This real photographic postcard by an unknown publisher shows the final days of the Heywood Corporation steam tramway in 1905. Just behind is Rochdale Corporation electric car 29 at the borough boundary south-west of Rochdale at the Sudden terminus where Rochdale Road and Bolton Road meet.
The postcard bears the appropriate title "For Auld Lang Syne", thereby clearly indicating the imminent demise of the steam tram service. Although not posted, someone has written on the back, "see if you can find Robert Holt on this card". We suspect he might be the young lad looking out of the top deck of the steam tram trailer or on top of the Rochdale car behind, but we will never know.
Heywood, one of the many cotton-mill towns of south Lancashire, lies about 8 miles north of Manchester, 3 miles east of Bury and 4 miles south-west of Rochdale. Tramways of this area have a complex history but the Manchester, Bury, Rochdale and Oldham Steam Tramways Co. Ltd. (MBRO, founded c.1883) became the second largest steam tramway operator in Britain with over 90 tram engines, 80 double-deck passenger trailers and 30 miles of routes. Of all these, two-thirds of stock and track were narrow gauge (3ft 6ins), including the section between Bury and Rochdale, through Heywood, opened by 1885.
In 1904, Bury Corporation withdrew its steam tram service to Heap Bridge (west of Heywood) when the line was electrified. Within a few weeks, Rochdale Corporation replaced its steam trams with standard gauge electric cars but only as far as the district of Sudden, a three-quarters of a mile walk to and from the Heywood borough boundary and the steam tram terminus. In December 1904, Heywood Corporation decided to run its own steam tram service by buying 13 tram engines and 10 trailers (by then, 20 years old) from the former MBRO company when it closed down.
In April 1905, Rochdale extended its electric service at Sudden to the Heywood boundary in Bolton Road to establish a direct transfer to the Heywood steam trams. Later the same year, on September 20th 1905, the last steam tram ran and the through service was converted to standard gauge electric operation using Rochdale and Bury cars. Thus, as a tram operating municipality, Heywood Corporation Tramways was very short-lived and lasted less than a year; something of a record in British tramway history.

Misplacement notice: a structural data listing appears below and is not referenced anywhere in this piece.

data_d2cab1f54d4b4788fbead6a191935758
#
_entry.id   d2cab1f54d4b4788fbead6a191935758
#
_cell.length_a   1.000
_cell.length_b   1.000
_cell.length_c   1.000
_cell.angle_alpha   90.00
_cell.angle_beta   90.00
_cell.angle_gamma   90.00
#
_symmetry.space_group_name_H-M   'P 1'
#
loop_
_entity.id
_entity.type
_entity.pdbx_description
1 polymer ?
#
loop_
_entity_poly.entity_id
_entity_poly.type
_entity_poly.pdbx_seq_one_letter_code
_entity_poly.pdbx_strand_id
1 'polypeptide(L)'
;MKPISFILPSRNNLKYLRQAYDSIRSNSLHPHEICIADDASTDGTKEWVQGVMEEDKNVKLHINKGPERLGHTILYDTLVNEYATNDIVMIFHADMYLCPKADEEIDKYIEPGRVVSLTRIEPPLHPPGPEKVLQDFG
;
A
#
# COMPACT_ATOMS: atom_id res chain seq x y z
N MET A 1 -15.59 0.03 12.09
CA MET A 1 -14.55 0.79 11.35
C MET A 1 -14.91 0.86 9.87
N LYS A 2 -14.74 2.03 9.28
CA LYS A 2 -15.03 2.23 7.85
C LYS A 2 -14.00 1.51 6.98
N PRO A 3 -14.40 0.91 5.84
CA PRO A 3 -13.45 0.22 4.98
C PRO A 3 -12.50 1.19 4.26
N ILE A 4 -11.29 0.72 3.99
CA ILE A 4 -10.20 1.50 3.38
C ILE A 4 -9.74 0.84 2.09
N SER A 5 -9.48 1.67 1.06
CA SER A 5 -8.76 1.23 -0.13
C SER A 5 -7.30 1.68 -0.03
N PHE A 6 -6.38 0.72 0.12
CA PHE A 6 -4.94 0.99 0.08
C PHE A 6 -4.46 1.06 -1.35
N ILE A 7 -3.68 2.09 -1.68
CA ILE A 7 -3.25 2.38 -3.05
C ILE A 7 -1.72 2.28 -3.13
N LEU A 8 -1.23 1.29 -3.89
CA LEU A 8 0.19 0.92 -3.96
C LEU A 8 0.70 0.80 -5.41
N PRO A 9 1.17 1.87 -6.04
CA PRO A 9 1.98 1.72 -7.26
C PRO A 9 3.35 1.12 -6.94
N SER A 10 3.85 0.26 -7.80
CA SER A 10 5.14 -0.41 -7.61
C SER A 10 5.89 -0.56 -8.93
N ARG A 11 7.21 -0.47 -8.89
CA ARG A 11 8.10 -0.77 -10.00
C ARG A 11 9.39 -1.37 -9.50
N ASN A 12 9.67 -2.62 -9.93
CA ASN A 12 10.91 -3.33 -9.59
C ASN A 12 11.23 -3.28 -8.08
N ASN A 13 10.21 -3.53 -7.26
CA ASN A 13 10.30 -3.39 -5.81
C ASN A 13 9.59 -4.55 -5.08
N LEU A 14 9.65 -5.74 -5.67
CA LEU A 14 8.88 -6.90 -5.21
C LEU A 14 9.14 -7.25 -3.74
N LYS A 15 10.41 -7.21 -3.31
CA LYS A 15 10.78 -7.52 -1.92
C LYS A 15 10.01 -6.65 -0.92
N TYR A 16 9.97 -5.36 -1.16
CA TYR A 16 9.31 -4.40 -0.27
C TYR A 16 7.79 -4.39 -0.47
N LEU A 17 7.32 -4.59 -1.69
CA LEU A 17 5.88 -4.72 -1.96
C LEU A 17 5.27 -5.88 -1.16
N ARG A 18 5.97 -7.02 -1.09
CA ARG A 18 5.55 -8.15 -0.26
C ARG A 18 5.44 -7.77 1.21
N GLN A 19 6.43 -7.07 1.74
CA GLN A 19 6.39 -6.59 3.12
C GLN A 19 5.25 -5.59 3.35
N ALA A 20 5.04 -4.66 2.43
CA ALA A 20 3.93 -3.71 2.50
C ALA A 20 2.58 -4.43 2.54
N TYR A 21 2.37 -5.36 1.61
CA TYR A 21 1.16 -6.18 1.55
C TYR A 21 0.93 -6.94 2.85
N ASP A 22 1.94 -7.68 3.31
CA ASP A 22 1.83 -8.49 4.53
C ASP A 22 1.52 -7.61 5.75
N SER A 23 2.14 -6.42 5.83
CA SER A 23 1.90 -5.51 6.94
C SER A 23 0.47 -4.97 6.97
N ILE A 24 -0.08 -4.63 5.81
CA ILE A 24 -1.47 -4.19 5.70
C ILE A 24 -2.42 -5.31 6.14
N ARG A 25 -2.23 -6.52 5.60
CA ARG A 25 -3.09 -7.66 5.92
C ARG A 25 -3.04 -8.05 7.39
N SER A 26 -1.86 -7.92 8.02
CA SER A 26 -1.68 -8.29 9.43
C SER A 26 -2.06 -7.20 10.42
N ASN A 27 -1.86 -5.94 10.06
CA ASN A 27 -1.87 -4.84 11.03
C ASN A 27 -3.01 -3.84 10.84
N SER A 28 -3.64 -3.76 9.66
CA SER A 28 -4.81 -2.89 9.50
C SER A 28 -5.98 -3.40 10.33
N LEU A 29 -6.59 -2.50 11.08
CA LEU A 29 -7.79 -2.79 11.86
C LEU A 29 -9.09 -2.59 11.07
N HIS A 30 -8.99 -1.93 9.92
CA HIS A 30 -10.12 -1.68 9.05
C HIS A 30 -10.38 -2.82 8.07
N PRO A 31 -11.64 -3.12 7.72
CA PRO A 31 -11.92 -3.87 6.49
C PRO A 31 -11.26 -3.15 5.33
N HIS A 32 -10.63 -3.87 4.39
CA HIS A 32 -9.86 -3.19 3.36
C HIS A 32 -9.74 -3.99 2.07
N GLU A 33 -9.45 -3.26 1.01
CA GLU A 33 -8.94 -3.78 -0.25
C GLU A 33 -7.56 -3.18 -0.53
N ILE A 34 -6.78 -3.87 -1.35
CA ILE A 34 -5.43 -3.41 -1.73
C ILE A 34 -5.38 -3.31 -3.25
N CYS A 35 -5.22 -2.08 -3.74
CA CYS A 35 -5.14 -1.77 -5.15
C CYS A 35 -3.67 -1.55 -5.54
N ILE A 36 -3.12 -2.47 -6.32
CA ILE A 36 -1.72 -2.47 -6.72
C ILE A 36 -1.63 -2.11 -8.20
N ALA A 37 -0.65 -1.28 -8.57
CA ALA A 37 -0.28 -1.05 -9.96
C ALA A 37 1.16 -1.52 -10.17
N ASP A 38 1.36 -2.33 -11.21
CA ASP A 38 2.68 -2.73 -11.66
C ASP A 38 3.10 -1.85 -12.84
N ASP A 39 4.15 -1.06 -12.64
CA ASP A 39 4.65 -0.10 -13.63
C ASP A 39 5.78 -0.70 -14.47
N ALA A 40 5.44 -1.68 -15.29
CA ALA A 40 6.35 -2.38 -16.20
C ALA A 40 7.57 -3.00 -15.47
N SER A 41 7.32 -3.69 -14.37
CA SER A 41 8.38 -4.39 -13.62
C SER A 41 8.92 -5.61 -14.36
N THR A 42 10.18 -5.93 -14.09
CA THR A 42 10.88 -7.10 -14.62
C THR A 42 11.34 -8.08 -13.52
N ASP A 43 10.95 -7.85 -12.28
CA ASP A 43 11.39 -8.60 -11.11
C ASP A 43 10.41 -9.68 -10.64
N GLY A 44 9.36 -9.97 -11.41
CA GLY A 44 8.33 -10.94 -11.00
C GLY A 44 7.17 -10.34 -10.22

In our postcard, almost certainly dating from September 1905 (perhaps even on the last day of operation), we see Heywood Corporation steam tram engine no.63 of 1886 and built by Beyer, Peacock. The trailer dates from about the same date and was probably built by Falcon. It would have seated 26 on each deck.
Rochdale Corporation double-deck car no.29, seen behind, was built by Brush in 1905 using a Brush Conaty 4-wheel radial truck and Brush electrical components, including two 25hp motors. It seated 22 downstairs and 33 on the open top deck. In 1930, this car was fitted with an open-balcony top cover built by English Electric. Not long afterwards, the Rochdale tramways closed on November 12th 1932 to be replaced by corporation buses.
Rochdale Corporation and other municipal and regional transport undertakings of the area, relinquished their bus operations on November 1st 1969 upon formation of the awkwardly named 'South East Lancashire North East Cheshire Passenger Transport Executive', a.k.a. SELNEC PTE. This in turn became the 'Greater Manchester Passenger Transport Executive', or GMPTE, from 1974 to 2011. Since then, transport in this large area has been managed by 'Transport for Greater Manchester' (TfGM).
As far as Rochdale is concerned, trams have returned since the February 2013 opening of the Oldham to Rochdale Station section of the Manchester Metrolink tramway system. In March 2014, a short extension, running partly on street, to Rochdale city centre was opened. That means it is now possible to travel by tram from Rochdale to Bury for the first time in some 80 years, but not via Heywood. One has to go from Rochdale to Manchester and then change trams for one to Bury - rather a long detour!
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